Mr. Speaker, may I ask a question to the government House leader concerning the business of the House? It is a very short question—

Government Response To PetitionsRoutine Proceedings

12:05 p.m.

The Deputy Speaker

Normally, the question concerning the business of the House is asked on Thursday. Perhaps the two members could—

Government Response To PetitionsRoutine Proceedings

12:05 p.m.

Bloc

Michel Gauthier Bloc Roberval, QC

I rise on a point of order, Mr. Speaker. I would like to make life easier for everybody. I do not want to bother anyone and I will be very brief. To make life easier for everybody, I would like the government House leader to tell me officially what the order of business will be for today. Could any changes be made or is the order of business fixed? That is what I would like to know.

Government Response To PetitionsRoutine Proceedings

12:10 p.m.

Liberal

Don Boudria Liberal Glengarry—Prescott—Russell, ON

Mr. Speaker, we intend to complete, if possible, consideration of the bill introduced by the Minister of Public Works and Government Services pertaining to payments in lieu of taxes to municipalities and, after that, the government intends to submit Bill C-7 to the House.

If we do complete consideration of these two bills, I do not plan, I confirm that I do not intend to submit any other bill. In any case, we will not submit any other bill today except those two.

I wanted to confirm that for the members opposite because we discussed it informally earlier.

Committees Of The HouseRoutine Proceedings

12:10 p.m.

Liberal

Bill Graham Liberal Toronto Centre—Rosedale, ON

Mr. Speaker, I have the honour to present, in both official languages, the third report of the Standing Committee on Foreign Affairs and International Trade.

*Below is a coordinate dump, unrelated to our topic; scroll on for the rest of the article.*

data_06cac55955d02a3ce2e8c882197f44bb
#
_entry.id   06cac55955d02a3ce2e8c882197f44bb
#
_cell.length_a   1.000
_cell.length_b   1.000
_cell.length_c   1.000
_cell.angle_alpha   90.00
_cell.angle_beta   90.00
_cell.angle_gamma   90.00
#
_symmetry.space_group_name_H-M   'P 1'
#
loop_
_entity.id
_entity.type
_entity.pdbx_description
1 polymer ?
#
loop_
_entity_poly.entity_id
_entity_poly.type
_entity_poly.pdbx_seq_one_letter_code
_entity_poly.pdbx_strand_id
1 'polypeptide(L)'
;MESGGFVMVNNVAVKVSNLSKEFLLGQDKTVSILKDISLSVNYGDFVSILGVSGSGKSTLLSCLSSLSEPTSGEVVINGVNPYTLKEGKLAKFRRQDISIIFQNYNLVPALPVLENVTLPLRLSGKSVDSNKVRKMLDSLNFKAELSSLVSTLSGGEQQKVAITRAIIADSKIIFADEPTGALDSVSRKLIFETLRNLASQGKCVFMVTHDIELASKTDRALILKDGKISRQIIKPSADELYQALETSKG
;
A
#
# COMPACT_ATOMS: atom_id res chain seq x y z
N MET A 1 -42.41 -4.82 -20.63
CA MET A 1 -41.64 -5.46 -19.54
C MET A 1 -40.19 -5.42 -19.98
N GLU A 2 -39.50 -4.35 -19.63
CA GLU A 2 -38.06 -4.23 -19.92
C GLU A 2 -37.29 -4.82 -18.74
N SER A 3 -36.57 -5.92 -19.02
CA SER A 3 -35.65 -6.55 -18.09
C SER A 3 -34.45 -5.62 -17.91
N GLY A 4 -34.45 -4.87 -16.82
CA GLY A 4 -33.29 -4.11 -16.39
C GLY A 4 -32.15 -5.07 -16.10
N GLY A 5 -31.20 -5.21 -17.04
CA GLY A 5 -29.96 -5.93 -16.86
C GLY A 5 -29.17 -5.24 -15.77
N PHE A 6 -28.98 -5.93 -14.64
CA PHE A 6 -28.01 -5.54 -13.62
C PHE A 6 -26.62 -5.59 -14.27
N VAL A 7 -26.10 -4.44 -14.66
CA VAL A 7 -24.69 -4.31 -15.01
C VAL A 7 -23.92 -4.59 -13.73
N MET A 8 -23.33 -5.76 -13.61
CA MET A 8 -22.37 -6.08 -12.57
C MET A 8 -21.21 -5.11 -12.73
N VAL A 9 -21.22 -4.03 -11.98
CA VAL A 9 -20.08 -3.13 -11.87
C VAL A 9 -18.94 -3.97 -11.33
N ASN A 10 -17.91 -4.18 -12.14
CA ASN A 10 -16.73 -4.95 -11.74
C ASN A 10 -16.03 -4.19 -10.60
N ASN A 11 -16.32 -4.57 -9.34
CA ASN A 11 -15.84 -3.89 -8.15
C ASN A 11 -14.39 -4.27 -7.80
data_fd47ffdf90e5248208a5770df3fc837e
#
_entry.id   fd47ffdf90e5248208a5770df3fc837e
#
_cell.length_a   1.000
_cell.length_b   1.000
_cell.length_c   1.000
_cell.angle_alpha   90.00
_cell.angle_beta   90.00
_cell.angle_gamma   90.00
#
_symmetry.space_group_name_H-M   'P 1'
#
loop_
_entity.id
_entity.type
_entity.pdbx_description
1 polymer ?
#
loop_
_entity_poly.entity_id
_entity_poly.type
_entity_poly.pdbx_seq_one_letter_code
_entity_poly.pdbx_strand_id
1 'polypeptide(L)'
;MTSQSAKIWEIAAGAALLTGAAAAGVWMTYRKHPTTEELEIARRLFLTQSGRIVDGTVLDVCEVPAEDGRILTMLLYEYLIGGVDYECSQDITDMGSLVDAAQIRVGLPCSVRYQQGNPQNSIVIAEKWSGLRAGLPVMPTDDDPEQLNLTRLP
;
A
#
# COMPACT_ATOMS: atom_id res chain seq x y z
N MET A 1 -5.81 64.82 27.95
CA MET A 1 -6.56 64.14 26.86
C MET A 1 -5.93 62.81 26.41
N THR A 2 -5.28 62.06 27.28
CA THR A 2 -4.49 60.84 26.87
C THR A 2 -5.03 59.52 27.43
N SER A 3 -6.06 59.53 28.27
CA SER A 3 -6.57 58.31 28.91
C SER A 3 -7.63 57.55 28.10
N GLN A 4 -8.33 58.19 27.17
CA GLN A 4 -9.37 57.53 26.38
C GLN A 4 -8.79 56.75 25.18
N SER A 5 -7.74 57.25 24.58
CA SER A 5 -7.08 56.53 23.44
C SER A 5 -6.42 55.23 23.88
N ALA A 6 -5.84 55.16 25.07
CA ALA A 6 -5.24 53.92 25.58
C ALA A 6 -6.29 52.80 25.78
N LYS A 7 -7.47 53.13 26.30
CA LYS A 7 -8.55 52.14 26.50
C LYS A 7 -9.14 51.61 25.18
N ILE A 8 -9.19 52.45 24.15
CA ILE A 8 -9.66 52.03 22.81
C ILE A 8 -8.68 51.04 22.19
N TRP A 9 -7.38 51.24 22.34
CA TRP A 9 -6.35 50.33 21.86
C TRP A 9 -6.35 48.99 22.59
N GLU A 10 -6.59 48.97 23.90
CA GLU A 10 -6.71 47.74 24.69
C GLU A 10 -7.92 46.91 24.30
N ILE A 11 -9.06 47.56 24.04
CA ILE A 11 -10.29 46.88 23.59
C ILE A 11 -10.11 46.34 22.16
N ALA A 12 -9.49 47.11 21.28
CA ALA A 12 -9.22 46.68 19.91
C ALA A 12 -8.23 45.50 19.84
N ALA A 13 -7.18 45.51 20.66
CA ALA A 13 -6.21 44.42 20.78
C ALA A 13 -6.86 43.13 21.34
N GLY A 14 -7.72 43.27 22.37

Pursuant to Standing Order 108(2), the committee met and listened to church, human rights and trade union organizations, as well as Canadian government officials on the subject of human rights in Columbia.

The committee denounces violence, kidnappings, massacres and repeated attacks against human rights in Columbia and asks the Government of Columbia to intensify its efforts in order to prevent such acts of violence and such abuses of human rights in that country and in order to put an stop to impunity, especially in the case of crimes against humanity.

Modernization Of Benefits And Obligations ActRoutine Proceedings

12:10 p.m.

Edmonton West Alberta

Liberal

Anne McLellan LiberalMinister of Justice and Attorney General of Canada

moved for leave to introduce Bill C-23, an act to modernize the Statutes of Canada in relation to benefits and obligations.

(Motions deemed adopted, bill read the first time and printed)

Canada Elections ActRoutine Proceedings

12:10 p.m.

NDP

Nelson Riis NDP Kamloops, BC

moved for leave to introduce Bill C-423, an act to amend the Canada Elections Act.

Mr. Speaker, you will appreciate that this bill is very timely in that we are now just beginning to look at serious revisions to the Canada Elections Act. This particular private member's bill proposes to lower the voting age from the present age of 18 to 16.

There are many reasons for this. At age 16 young people are able to obtain a driver's licence and drive vehicles. They are able to join the Armed Forces of Canada. They are able to get married and raise children. They can leave school on their own volition. A variety of things occur at age 16 but the one thing they are not permitted to do is to vote for the member of parliament of their choice.

I think the time has come to acknowledge that young people of 16 and 17 are much more informed these days than their counterparts many years ago. To be part of the modern age, let us acknowledge that the future belongs to our young people. This will be a chance to recognize that by lowering the voting age.